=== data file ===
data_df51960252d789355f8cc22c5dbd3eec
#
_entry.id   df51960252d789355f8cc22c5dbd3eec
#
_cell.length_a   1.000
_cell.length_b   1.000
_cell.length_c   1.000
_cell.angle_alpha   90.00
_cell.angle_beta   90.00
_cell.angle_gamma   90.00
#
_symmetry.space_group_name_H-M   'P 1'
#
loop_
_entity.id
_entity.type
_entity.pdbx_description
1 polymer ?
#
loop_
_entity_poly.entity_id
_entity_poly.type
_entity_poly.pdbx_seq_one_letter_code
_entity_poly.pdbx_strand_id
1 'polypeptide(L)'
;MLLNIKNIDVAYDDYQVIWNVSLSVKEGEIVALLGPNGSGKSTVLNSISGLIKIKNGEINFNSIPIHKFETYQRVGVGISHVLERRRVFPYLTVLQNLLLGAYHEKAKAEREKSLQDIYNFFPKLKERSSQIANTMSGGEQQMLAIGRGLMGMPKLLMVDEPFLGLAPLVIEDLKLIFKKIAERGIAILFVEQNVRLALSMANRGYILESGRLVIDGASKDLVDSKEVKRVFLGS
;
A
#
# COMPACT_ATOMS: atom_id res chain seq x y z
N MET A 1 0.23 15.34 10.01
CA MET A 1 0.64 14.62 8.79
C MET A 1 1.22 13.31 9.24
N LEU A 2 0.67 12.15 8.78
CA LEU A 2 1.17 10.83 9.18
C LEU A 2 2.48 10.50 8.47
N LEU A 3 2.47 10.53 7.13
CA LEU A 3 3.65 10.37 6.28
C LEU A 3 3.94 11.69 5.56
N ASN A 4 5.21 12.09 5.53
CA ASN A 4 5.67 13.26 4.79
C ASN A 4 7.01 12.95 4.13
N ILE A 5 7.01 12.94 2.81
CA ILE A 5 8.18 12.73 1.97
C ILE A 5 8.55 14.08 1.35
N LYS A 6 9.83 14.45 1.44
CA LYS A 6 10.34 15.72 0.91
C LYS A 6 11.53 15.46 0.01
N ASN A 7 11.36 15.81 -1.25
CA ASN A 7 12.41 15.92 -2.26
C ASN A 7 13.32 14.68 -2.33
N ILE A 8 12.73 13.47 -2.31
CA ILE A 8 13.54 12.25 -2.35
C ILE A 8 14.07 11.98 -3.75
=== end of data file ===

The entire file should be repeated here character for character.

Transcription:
data_df51960252d789355f8cc22c5dbd3eec
#
_entry.id   df51960252d789355f8cc22c5dbd3eec
#
_cell.length_a   1.000
_cell.length_b   1.000
_cell.length_c   1.000
_cell.angle_alpha   90.00
_cell.angle_beta   90.00
_cell.angle_gamma   90.00
#
_symmetry.space_group_name_H-M   'P 1'
#
loop_
_entity.id
_entity.type
_entity.pdbx_description
1 polymer ?
#
loop_
_entity_poly.entity_id
_entity_poly.type
_entity_poly.pdbx_seq_one_letter_code
_entity_poly.pdbx_strand_id
1 'polypeptide(L)'
;MLLNIKNIDVAYDDYQVIWNVSLSVKEGEIVALLGPNGSGKSTVLNSISGLIKIKNGEINFNSIPIHKFETYQRVGVGISHVLERRRVFPYLTVLQNLLLGAYHEKAKAEREKSLQDIYNFFPKLKERSSQIANTMSGGEQQMLAIGRGLMGMPKLLMVDEPFLGLAPLVIEDLKLIFKKIAERGIAILFVEQNVRLALSMANRGYILESGRLVIDGASKDLVDSKEVKRVFLGS
;
A
#
# COMPACT_ATOMS: atom_id res chain seq x y z
N MET A 1 0.23 15.34 10.01
CA MET A 1 0.64 14.62 8.79
C MET A 1 1.22 13.31 9.24
N LEU A 2 0.67 12.15 8.78
CA LEU A 2 1.17 10.83 9.18
C LEU A 2 2.48 10.50 8.47
N LEU A 3 2.47 10.53 7.13
CA LEU A 3 3.65 10.37 6.28
C LEU A 3 3.94 11.69 5.56
N ASN A 4 5.21 12.09 5.53
CA ASN A 4 5.67 13.26 4.79
C ASN A 4 7.01 12.95 4.13
N ILE A 5 7.01 12.94 2.81
CA ILE A 5 8.18 12.73 1.97
C ILE A 5 8.55 14.08 1.35
N LYS A 6 9.83 14.45 1.44
CA LYS A 6 10.34 15.72 0.91
C LYS A 6 11.53 15.46 0.01
N ASN A 7 11.36 15.81 -1.25
CA ASN A 7 12.41 15.92 -2.26
C ASN A 7 13.32 14.68 -2.33
N ILE A 8 12.73 13.47 -2.31
CA ILE A 8 13.54 12.25 -2.35
C ILE A 8 14.07 11.98 -3.75